The big problem I had with Vista in its early days was with third party driver compatibility. So much so that I actually did go back to XP for a while. But after giving it some time for the drivers to be worked out I came back and really didn't have any problems after that. Was it as good as Windows 7? Well, no, but wouldn't you expect 7 to be better than the version it replaced?

            I also went through the "turning off services" phase. I found it made no practical difference. I do still turn off some services in very narrow and specific circumstances. I don't turn off any built in Windows services. About the only thing I turn off these days is for third party products that seem to go wild with services I don't use (such as any recent Roxio or Power DVD product).
          • great research

            One angry dude with OCD. Do you also document every bad thing your relatives do to you?
          • Turning off services in Vista WAS stupid

            The fact that Microsoft re-engineered the way services work in Windows 7 is proof that stupid end-user tricks wouldn't solve the underlying performance issues. That was a fact.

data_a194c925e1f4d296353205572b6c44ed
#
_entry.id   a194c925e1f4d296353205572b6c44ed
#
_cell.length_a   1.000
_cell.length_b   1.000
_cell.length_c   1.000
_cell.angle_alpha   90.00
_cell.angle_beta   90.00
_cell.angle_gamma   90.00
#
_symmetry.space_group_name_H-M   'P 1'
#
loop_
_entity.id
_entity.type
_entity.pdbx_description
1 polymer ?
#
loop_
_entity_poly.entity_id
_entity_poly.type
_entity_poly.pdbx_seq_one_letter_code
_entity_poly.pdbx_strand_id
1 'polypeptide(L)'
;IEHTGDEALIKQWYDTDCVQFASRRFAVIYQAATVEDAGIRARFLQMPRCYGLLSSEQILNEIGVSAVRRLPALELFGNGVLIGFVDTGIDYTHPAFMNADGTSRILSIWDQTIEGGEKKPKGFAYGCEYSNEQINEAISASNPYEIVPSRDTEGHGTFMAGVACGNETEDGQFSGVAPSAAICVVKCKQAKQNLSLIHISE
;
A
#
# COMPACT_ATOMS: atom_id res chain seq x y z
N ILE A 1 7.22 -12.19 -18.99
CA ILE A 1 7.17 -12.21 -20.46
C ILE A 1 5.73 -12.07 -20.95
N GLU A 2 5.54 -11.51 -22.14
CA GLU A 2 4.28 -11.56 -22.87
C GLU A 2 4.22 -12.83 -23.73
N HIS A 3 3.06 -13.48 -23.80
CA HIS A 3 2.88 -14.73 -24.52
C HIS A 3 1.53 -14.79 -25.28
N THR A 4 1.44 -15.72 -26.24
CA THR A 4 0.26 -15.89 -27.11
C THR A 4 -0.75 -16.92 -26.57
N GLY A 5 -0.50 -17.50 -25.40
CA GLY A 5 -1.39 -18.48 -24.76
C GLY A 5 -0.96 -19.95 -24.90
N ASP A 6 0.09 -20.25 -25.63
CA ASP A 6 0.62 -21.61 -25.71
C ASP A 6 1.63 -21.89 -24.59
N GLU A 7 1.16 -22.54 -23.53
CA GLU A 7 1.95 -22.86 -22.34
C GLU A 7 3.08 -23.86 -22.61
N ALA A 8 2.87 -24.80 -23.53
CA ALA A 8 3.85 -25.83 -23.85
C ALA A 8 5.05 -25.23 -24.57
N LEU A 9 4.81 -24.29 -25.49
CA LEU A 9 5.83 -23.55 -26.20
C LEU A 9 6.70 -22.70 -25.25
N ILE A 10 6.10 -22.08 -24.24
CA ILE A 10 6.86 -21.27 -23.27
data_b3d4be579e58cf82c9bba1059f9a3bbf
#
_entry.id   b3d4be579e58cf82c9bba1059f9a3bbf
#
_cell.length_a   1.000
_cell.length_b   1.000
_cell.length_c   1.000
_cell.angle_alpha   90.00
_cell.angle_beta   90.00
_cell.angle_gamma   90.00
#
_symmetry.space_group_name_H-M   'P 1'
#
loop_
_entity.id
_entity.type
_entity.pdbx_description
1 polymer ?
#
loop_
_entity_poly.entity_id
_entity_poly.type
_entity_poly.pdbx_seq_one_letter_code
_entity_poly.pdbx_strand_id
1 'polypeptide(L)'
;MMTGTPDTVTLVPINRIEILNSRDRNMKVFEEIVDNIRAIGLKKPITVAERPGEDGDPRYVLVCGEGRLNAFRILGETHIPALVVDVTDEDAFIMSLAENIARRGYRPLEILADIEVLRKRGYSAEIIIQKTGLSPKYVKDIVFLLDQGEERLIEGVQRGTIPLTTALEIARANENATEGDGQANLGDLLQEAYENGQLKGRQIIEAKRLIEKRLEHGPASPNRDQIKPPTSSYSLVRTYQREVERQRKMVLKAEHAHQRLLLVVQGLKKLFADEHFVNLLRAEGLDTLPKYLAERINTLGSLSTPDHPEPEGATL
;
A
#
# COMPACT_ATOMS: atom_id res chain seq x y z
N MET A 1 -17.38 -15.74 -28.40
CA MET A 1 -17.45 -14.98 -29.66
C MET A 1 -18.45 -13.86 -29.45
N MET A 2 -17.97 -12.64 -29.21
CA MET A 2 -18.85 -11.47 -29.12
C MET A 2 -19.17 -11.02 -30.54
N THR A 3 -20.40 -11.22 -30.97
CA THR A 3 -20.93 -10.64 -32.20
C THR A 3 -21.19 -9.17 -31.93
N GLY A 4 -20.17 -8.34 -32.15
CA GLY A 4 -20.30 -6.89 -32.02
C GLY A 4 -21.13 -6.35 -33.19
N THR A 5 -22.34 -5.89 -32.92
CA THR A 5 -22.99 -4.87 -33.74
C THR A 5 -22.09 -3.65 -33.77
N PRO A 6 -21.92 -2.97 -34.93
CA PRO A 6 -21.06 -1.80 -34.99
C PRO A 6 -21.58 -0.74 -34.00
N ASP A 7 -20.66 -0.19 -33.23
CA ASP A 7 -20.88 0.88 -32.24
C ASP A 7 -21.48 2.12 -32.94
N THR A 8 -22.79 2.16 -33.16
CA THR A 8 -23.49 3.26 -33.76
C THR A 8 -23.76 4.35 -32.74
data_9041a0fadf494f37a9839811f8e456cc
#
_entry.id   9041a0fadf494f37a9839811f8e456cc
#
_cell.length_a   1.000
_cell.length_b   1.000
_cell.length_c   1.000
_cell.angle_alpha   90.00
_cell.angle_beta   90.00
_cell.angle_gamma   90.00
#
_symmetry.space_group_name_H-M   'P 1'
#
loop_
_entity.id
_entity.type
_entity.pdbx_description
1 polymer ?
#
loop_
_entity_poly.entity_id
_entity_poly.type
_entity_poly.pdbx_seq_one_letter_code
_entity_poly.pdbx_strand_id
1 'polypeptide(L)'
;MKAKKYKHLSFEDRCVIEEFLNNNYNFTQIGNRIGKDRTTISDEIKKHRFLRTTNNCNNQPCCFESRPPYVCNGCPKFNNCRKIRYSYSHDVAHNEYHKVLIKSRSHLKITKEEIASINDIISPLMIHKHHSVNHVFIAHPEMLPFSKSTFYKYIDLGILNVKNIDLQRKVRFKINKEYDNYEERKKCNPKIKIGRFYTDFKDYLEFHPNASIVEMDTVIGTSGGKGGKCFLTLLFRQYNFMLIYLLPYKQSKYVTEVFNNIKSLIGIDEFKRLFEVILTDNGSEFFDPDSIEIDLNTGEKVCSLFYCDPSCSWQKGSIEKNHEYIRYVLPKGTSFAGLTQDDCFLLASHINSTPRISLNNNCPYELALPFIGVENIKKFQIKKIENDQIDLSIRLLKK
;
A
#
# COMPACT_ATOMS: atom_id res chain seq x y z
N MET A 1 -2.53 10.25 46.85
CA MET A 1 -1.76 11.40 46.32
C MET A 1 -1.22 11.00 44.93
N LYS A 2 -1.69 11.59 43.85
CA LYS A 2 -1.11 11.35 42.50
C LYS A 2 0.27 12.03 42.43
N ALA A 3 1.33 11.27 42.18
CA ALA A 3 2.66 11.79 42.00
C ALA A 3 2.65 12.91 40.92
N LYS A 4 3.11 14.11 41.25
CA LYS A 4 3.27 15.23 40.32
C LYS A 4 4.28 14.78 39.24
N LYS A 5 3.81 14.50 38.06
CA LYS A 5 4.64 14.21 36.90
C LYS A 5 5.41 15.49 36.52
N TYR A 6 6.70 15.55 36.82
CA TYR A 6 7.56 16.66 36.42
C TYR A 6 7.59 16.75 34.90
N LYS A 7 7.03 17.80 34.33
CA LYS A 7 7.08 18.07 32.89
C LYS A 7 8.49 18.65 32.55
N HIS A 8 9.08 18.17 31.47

And I was a cheerleader for Vista? Wow. I did a whole series on the things people had to do to FIX Vista, for cryin' out loud.

            But haters gonna hate.
            Ed Bott
        • Ed...

          You write for a blog. Do you really expect 100% of the respondents to totally understand you or even agree with you on such an issue. Opinions are like ..., everybody has one. I feel pretty much the same way; but, I still read to see if you can jack me out of shape once in a while.
        • Ed's suggestion for Win8 with a downgrade is the way to go

          If you really want Win7, be sure to get a Win8 license included if you can. That way, when Win9 comes out and you are back enamored with Windows again, you can do a step by step upgrade (Win7 to Win8 to Win9) and not have to wipe the box.

          As for me, I happen to love Win8.1. It suits my needs very well.
          • clean install is always better